A business can be one of the most important and valuable assets within an estate, so it’s important for business-owners to consider what would happen to that asset if they became unwell, lost capacity or passed away. Where a business owner is also a sole director, it can result in the decision making and day-to-day operations of that company coming to a grinding halt – potentially destroying value and exposing the company to liability. However, an appropriately drafted Corporate Power of Attorney (CPOA) can allow a company to remain fully functional, even where the sole director becomes incapacitated or dies.
A CPOA is similar to an individual power of attorney, in that it nominates a person or persons to act on behalf of the company for any period where a sole director is unable to act. By contrast, an individual power of attorney may not provide the attorney with sufficient authority to operate the business, and won’t necessarily allow the attorney to execute documents on the company’s behalf. A CPOA provides the recipient with a broad range of powers in order to continue to transact the company’s business, including powers to purchase, sell and lease property, and to settle accounts with suppliers and manage payroll for employees. These powers can be tailored to be as broad or as narrow as required and can come to an end once the director regains capacity.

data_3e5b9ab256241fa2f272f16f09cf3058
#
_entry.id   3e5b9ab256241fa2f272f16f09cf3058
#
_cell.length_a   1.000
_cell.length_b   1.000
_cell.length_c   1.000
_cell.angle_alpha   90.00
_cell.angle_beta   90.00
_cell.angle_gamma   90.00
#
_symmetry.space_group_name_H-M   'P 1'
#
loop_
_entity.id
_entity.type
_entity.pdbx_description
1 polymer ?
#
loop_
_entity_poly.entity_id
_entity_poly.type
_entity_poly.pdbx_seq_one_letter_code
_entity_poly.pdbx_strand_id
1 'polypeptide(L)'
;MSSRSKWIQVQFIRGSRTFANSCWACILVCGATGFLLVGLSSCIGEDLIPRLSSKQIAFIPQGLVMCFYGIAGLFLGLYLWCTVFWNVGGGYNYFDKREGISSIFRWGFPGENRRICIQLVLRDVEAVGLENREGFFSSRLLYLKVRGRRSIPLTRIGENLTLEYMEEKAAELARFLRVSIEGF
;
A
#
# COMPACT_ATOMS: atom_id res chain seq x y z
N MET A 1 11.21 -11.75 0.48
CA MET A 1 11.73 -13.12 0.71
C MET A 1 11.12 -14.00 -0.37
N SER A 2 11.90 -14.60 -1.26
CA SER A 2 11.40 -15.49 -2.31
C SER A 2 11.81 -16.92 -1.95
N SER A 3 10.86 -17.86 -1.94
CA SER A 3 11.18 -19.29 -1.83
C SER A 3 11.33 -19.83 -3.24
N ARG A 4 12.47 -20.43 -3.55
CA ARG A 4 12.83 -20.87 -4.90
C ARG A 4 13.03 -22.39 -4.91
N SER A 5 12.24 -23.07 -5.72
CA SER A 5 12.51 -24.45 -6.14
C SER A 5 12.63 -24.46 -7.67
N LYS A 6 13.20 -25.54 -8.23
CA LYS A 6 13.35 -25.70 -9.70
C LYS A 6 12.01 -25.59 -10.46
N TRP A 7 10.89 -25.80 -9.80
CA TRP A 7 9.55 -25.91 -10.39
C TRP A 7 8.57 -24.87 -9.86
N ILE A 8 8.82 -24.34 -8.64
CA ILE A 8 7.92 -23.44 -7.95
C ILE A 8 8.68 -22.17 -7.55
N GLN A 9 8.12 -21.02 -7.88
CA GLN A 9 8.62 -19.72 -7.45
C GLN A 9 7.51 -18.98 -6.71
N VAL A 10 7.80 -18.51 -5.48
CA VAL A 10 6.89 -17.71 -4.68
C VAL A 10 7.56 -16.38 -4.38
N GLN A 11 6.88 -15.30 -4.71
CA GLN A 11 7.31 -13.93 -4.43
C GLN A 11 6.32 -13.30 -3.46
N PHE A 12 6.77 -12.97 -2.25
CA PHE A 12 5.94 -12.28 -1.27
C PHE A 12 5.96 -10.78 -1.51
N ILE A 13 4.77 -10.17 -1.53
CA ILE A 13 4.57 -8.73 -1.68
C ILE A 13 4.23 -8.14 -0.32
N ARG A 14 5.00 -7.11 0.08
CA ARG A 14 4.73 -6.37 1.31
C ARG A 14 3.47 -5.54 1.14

Whilst a new director of the company can be appointed by its shareholders, this will not be possible where the sole shareholder is also the sole director and has either lost capacity to act or has passed away, significantly hindering the process of appointing a new director. Section 201F(2) of the Corporations Act allows the legal personal representative (often the executor of an estate) to be appointed as an interim director but, as the probate process can take months, this will also create a vacuum in the company’s management. As such, the company might effectively be in stasis until the shares pass to the beneficiaries under a Will, which can take even longer. Worse still, the shares might be worthless by the time they pass due to the damage caused by the inability to operate.
A CPOA allows you to bridge this gap in time by nominating a person to act on behalf of the company until a new, permanent director can be appointed. This means that a business can continue to operate, meet obligations and generate income until it is passed to the beneficiaries of your will or prepared for sale.
Partners Legal can work with you to identify how a Corporate Power of Attorney can be a beneficial part of your clients' estate planning strategy.